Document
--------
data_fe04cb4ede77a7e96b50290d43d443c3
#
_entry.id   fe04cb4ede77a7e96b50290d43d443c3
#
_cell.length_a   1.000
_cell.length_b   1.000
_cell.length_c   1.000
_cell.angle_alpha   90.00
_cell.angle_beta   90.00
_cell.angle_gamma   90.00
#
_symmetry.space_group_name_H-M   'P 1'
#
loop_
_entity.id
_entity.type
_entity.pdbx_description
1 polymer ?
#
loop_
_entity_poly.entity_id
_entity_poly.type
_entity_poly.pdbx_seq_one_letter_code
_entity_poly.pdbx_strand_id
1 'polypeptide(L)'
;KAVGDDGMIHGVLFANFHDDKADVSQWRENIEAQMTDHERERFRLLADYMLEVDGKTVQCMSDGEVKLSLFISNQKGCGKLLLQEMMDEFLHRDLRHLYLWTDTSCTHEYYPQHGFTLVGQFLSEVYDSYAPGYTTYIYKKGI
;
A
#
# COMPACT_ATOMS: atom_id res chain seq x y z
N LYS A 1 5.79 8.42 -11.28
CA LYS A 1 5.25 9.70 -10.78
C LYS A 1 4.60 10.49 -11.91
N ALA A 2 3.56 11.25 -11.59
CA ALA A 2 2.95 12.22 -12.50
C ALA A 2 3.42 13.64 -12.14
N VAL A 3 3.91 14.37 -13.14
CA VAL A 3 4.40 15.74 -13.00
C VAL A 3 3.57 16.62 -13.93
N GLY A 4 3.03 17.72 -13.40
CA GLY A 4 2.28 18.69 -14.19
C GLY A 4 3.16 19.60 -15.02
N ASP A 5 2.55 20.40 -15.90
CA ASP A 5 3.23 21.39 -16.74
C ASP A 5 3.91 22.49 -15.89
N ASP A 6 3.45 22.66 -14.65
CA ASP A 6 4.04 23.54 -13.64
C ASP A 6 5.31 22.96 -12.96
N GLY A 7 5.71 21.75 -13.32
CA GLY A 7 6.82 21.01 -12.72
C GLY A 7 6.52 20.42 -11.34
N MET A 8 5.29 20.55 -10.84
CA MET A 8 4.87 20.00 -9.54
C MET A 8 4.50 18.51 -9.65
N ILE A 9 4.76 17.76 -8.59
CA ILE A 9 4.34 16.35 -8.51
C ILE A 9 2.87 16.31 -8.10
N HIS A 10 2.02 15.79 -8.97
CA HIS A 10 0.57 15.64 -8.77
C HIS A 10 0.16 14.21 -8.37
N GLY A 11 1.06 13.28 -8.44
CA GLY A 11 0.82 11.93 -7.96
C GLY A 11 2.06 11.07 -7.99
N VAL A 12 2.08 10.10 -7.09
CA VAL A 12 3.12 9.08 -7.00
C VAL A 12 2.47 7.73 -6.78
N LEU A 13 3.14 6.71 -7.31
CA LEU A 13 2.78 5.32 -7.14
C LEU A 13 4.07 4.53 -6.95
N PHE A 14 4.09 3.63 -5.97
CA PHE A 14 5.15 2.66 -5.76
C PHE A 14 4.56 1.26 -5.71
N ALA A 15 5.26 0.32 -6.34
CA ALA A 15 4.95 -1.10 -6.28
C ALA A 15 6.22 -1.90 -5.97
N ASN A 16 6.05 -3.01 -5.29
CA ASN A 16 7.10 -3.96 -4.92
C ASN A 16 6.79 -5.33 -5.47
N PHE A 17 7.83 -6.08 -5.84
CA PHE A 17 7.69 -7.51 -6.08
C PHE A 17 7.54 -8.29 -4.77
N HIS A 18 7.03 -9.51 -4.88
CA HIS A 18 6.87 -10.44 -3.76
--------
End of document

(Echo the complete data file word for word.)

data_fe04cb4ede77a7e96b50290d43d443c3
#
_entry.id   fe04cb4ede77a7e96b50290d43d443c3
#
_cell.length_a   1.000
_cell.length_b   1.000
_cell.length_c   1.000
_cell.angle_alpha   90.00
_cell.angle_beta   90.00
_cell.angle_gamma   90.00
#
_symmetry.space_group_name_H-M   'P 1'
#
loop_
_entity.id
_entity.type
_entity.pdbx_description
1 polymer ?
#
loop_
_entity_poly.entity_id
_entity_poly.type
_entity_poly.pdbx_seq_one_letter_code
_entity_poly.pdbx_strand_id
1 'polypeptide(L)'
;KAVGDDGMIHGVLFANFHDDKADVSQWRENIEAQMTDHERERFRLLADYMLEVDGKTVQCMSDGEVKLSLFISNQKGCGKLLLQEMMDEFLHRDLRHLYLWTDTSCTHEYYPQHGFTLVGQFLSEVYDSYAPGYTTYIYKKGI
;
A
#
# COMPACT_ATOMS: atom_id res chain seq x y z
N LYS A 1 5.79 8.42 -11.28
CA LYS A 1 5.25 9.70 -10.78
C LYS A 1 4.60 10.49 -11.91
N ALA A 2 3.56 11.25 -11.59
CA ALA A 2 2.95 12.22 -12.50
C ALA A 2 3.42 13.64 -12.14
N VAL A 3 3.91 14.37 -13.14
CA VAL A 3 4.40 15.74 -13.00
C VAL A 3 3.57 16.62 -13.93
N GLY A 4 3.03 17.72 -13.40
CA GLY A 4 2.28 18.69 -14.19
C GLY A 4 3.16 19.60 -15.02
N ASP A 5 2.55 20.40 -15.90
CA ASP A 5 3.23 21.39 -16.74
C ASP A 5 3.91 22.49 -15.89
N ASP A 6 3.45 22.66 -14.65
CA ASP A 6 4.04 23.54 -13.64
C ASP A 6 5.31 22.96 -12.96
N GLY A 7 5.71 21.75 -13.32
CA GLY A 7 6.82 21.01 -12.72
C GLY A 7 6.52 20.42 -11.34
N MET A 8 5.29 20.55 -10.84
CA MET A 8 4.87 20.00 -9.54
C MET A 8 4.50 18.51 -9.65
N ILE A 9 4.76 17.76 -8.59
CA ILE A 9 4.34 16.35 -8.51
C ILE A 9 2.87 16.31 -8.10
N HIS A 10 2.02 15.79 -8.97
CA HIS A 10 0.57 15.64 -8.77
C HIS A 10 0.16 14.21 -8.37
N GLY A 11 1.06 13.28 -8.44
CA GLY A 11 0.82 11.93 -7.96
C GLY A 11 2.06 11.07 -7.99
N VAL A 12 2.08 10.10 -7.09
CA VAL A 12 3.12 9.08 -7.00
C VAL A 12 2.47 7.73 -6.78
N LEU A 13 3.14 6.71 -7.31
CA LEU A 13 2.78 5.32 -7.14
C LEU A 13 4.07 4.53 -6.95
N PHE A 14 4.09 3.63 -5.97
CA PHE A 14 5.15 2.66 -5.76
C PHE A 14 4.56 1.26 -5.71
N ALA A 15 5.26 0.32 -6.34
CA ALA A 15 4.95 -1.10 -6.28
C ALA A 15 6.22 -1.90 -5.97
N ASN A 16 6.05 -3.01 -5.29
CA ASN A 16 7.10 -3.96 -4.92
C ASN A 16 6.79 -5.33 -5.47
N PHE A 17 7.83 -6.08 -5.84
CA PHE A 17 7.69 -7.51 -6.08
C PHE A 17 7.54 -8.29 -4.77
N HIS A 18 7.03 -9.51 -4.88
CA HIS A 18 6.87 -10.44 -3.76